Studio 5’s Brooke Walker took on the challenge…learn from her experience and consider the tips provided by Linda Wakefield, Director of the BYU Ballroom Company.
A few things to consider before your first ballroom class…
1. What style of ballroom dancing do you want to learn? There are 2 different styles of Ballroom Dancing.. Social Dancing and Competitive Dancing. The social dancing is geared more to the American Style and the competitive dancing is more towards what we call International Style dancing. Within each style, you have basically the Latin dances (Cha-Cha, Rumba, Samba, Swing, Jive, Paso Doble, Bolero, Mambo) and then you have the smooth dances (Waltz, Tango, Viennese Waltz, Foxtrot and Quickstep). So there are a lot of choices.
2. You need to find a good teacher. Finding the right instructor will determine the kind of experience you will have. You need to make sure they have teaching credentials or have at least had some teaching experience. There are numerous people who call themselves “Professionals” but are perhaps only a few steps ahead of you. Great dancers are not always great teachers so get references. Studios generally have trained teachers but it doesn’t hurt to ask about their credentials. After all, it’s your money and you want to get your money’s worth. When learning a physical skill, I personally want someone who has competed with that skill or someone who has taught for at least a year. There are also personalities to consider so make sure you have a good fit.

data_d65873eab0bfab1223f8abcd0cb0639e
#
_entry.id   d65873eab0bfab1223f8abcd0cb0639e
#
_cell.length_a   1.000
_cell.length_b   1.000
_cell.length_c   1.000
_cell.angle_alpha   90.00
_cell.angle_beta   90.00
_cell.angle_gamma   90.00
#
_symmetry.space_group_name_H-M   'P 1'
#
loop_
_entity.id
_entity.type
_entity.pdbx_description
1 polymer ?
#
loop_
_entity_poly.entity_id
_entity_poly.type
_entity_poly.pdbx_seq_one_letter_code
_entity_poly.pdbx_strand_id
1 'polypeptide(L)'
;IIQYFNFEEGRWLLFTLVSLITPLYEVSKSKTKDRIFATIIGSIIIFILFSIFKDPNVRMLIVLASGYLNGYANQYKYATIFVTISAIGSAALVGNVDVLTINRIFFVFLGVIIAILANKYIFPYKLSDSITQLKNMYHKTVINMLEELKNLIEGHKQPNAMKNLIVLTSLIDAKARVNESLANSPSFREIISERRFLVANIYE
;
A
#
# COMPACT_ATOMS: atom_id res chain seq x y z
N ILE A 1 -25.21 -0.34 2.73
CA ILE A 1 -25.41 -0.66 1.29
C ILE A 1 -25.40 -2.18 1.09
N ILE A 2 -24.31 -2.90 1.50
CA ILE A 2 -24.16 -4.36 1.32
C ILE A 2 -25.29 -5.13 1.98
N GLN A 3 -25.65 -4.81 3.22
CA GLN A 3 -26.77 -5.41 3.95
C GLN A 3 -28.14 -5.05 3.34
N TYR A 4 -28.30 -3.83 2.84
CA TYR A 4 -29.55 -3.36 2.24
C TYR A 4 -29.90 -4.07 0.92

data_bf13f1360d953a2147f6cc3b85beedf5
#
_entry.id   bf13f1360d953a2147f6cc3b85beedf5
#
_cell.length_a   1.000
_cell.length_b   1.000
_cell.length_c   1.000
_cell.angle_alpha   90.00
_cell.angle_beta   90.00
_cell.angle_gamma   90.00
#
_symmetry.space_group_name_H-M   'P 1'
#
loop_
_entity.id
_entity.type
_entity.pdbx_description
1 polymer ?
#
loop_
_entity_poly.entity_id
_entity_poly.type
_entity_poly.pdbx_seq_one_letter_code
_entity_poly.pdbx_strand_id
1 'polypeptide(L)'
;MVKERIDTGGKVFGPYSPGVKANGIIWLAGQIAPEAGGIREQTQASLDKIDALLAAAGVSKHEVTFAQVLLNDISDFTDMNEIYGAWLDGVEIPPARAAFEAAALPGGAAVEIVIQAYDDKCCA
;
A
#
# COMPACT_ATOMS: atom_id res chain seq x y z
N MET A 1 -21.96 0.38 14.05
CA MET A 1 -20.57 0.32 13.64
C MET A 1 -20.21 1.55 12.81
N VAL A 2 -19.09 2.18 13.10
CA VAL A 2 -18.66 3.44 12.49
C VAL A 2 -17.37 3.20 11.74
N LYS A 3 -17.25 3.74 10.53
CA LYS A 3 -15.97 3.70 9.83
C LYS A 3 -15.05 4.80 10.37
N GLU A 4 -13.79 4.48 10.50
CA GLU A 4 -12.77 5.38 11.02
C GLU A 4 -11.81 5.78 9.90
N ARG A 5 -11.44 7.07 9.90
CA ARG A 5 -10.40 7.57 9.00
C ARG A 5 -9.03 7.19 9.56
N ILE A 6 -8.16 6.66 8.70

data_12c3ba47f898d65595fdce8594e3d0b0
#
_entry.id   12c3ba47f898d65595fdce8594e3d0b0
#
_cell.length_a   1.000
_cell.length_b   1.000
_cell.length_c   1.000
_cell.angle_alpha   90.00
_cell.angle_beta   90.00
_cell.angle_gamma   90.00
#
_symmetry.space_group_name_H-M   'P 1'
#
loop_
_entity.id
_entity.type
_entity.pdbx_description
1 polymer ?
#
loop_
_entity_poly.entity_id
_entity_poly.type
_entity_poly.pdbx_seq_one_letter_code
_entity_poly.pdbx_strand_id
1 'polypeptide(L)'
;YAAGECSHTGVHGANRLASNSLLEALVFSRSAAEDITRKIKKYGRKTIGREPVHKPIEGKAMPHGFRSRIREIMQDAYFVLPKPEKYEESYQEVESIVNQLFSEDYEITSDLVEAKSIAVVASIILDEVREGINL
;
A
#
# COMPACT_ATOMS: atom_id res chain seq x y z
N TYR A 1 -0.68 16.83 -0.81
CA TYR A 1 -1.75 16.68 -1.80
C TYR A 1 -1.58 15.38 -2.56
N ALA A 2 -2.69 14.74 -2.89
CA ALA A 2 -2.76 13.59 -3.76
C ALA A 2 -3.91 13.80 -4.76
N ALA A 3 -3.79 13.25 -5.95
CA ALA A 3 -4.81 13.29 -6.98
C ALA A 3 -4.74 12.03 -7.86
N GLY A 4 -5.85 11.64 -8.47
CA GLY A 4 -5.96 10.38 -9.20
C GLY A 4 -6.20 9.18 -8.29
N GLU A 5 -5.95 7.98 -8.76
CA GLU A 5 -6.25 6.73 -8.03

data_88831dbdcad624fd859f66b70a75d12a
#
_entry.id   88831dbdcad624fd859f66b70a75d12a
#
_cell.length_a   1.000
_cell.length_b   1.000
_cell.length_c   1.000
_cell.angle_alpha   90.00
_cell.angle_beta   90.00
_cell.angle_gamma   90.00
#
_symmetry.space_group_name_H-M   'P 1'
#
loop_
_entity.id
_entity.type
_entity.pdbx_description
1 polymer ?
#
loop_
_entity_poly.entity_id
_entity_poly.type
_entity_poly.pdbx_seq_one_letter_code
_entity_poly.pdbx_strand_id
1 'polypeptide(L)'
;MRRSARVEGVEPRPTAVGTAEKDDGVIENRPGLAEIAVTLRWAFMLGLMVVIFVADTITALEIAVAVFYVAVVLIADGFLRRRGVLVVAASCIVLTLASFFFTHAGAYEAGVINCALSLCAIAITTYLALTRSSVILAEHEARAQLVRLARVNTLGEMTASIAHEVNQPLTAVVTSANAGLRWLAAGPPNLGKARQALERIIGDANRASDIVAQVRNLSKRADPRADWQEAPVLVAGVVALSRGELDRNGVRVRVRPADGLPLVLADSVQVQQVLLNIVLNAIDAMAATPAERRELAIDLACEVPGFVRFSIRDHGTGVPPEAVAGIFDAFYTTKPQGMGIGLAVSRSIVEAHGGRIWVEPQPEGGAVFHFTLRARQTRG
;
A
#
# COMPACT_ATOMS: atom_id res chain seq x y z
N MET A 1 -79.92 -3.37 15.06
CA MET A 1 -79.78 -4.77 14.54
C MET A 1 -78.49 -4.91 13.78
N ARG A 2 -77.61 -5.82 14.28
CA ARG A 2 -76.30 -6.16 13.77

3. What are your goals? This is a hard question that most beginners have no idea about. They just want to learn to dance. That is okay too, but after a few lessons, some questions to ask are…what am I preparing for? Do I just want to learn the samba for fun of it or do I need to learn the waltz for my wedding reception? Knowing the future goal will not only help you financially, but the teacher can also gage their instructions accordingly. It helps to know what your time line is because a teacher can really push you with multiple lessons, or take it nice and easy. Your learning curve will also determine the speed at which you can handle new instruction. If you are a competitor, there is a lot expected and this often takes you to another level of training.
4. What is your partner situation? If you are coming solo, a studio situation will teach you one on one. Your teacher becomes your partner and if you want to even compete eventually, you can dance in what is called the “Pro-Am” division. There are competitions every week somewhere in the country where teachers take their students to compete. This is expensive and the student is required to pay entry fees, hotel, and instruction leading up to the competition. This is not the only scenario. Some couples come in together because they are preparing for a wedding, anniversary celebration, etc. This can be a fun experience but know always that people learn differently and opinions vary between partners. Learning to work together is always a challenge, but can strengthen your relationship or destroy it. Dancing evokes many emotions so beware. If it is your boy friend, make sure he is not just doing this for you, but for him as well.
5. What is your budget? I ask this question, because dancing can be addictive and you just can’t get enough of it. Ask ahead of time what the rates are and for how long the lessons run. It never hurts to ask if there are any discounts for taking multiple lessons. If you know your goals, that will determine either the short term experience or the long term. Either way, there is nothing more aggravating than take a lesson and expecting to pay one amount and it turns out to be more expensive.
A special thanks to Dance Works in Orem for providing dance shoes and attire.
3228 N University Ave
Provo, UT 84604